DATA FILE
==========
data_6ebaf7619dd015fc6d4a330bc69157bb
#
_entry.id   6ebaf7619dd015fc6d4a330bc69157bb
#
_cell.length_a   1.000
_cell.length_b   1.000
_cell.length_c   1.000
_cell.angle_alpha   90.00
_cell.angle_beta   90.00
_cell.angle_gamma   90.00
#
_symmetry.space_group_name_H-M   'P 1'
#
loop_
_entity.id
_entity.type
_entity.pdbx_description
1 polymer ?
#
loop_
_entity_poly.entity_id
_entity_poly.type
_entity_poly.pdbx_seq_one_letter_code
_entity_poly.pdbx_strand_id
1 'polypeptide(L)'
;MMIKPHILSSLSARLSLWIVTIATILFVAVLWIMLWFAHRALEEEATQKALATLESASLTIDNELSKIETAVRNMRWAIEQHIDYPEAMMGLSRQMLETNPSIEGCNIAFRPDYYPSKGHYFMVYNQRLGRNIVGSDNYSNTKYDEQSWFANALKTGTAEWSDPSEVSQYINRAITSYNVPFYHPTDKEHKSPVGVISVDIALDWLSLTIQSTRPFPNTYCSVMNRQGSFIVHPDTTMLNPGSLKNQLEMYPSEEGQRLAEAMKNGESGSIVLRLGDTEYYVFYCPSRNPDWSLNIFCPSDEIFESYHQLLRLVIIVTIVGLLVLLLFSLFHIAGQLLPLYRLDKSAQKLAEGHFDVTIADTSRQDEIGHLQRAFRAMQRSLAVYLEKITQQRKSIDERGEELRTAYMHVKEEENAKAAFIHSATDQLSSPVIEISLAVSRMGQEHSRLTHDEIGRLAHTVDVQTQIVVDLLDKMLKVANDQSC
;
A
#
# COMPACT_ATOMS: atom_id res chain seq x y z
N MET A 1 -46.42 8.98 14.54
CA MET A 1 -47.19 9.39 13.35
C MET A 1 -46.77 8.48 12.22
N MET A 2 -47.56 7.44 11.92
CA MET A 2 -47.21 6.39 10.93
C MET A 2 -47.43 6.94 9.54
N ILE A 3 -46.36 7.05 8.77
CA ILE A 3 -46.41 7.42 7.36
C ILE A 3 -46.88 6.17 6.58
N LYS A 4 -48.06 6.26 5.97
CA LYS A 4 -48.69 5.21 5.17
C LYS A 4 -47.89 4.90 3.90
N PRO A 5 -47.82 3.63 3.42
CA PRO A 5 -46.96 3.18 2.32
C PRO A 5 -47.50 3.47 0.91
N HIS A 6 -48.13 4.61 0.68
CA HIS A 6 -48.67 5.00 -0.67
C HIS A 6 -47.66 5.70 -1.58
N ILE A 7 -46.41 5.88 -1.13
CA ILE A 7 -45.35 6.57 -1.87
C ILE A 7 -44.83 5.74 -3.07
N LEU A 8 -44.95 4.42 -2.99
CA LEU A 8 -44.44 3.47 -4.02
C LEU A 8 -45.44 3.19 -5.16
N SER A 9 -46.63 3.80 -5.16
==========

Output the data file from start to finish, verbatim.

data_6ebaf7619dd015fc6d4a330bc69157bb
#
_entry.id   6ebaf7619dd015fc6d4a330bc69157bb
#
_cell.length_a   1.000
_cell.length_b   1.000
_cell.length_c   1.000
_cell.angle_alpha   90.00
_cell.angle_beta   90.00
_cell.angle_gamma   90.00
#
_symmetry.space_group_name_H-M   'P 1'
#
loop_
_entity.id
_entity.type
_entity.pdbx_description
1 polymer ?
#
loop_
_entity_poly.entity_id
_entity_poly.type
_entity_poly.pdbx_seq_one_letter_code
_entity_poly.pdbx_strand_id
1 'polypeptide(L)'
;MMIKPHILSSLSARLSLWIVTIATILFVAVLWIMLWFAHRALEEEATQKALATLESASLTIDNELSKIETAVRNMRWAIEQHIDYPEAMMGLSRQMLETNPSIEGCNIAFRPDYYPSKGHYFMVYNQRLGRNIVGSDNYSNTKYDEQSWFANALKTGTAEWSDPSEVSQYINRAITSYNVPFYHPTDKEHKSPVGVISVDIALDWLSLTIQSTRPFPNTYCSVMNRQGSFIVHPDTTMLNPGSLKNQLEMYPSEEGQRLAEAMKNGESGSIVLRLGDTEYYVFYCPSRNPDWSLNIFCPSDEIFESYHQLLRLVIIVTIVGLLVLLLFSLFHIAGQLLPLYRLDKSAQKLAEGHFDVTIADTSRQDEIGHLQRAFRAMQRSLAVYLEKITQQRKSIDERGEELRTAYMHVKEEENAKAAFIHSATDQLSSPVIEISLAVSRMGQEHSRLTHDEIGRLAHTVDVQTQIVVDLLDKMLKVANDQSC
;
A
#
# COMPACT_ATOMS: atom_id res chain seq x y z
N MET A 1 -46.42 8.98 14.54
CA MET A 1 -47.19 9.39 13.35
C MET A 1 -46.77 8.48 12.22
N MET A 2 -47.56 7.44 11.92
CA MET A 2 -47.21 6.39 10.93
C MET A 2 -47.43 6.94 9.54
N ILE A 3 -46.36 7.05 8.77
CA ILE A 3 -46.41 7.42 7.36
C ILE A 3 -46.88 6.17 6.58
N LYS A 4 -48.06 6.26 5.97
CA LYS A 4 -48.69 5.21 5.17
C LYS A 4 -47.89 4.90 3.90
N PRO A 5 -47.82 3.63 3.42
CA PRO A 5 -46.96 3.18 2.32
C PRO A 5 -47.50 3.47 0.91
N HIS A 6 -48.13 4.61 0.68
CA HIS A 6 -48.67 5.00 -0.67
C HIS A 6 -47.66 5.70 -1.58
N ILE A 7 -46.41 5.88 -1.13
CA ILE A 7 -45.35 6.57 -1.87
C ILE A 7 -44.83 5.74 -3.07
N LEU A 8 -44.95 4.42 -2.99
CA LEU A 8 -44.44 3.47 -4.02
C LEU A 8 -45.44 3.19 -5.16
N SER A 9 -46.63 3.80 -5.16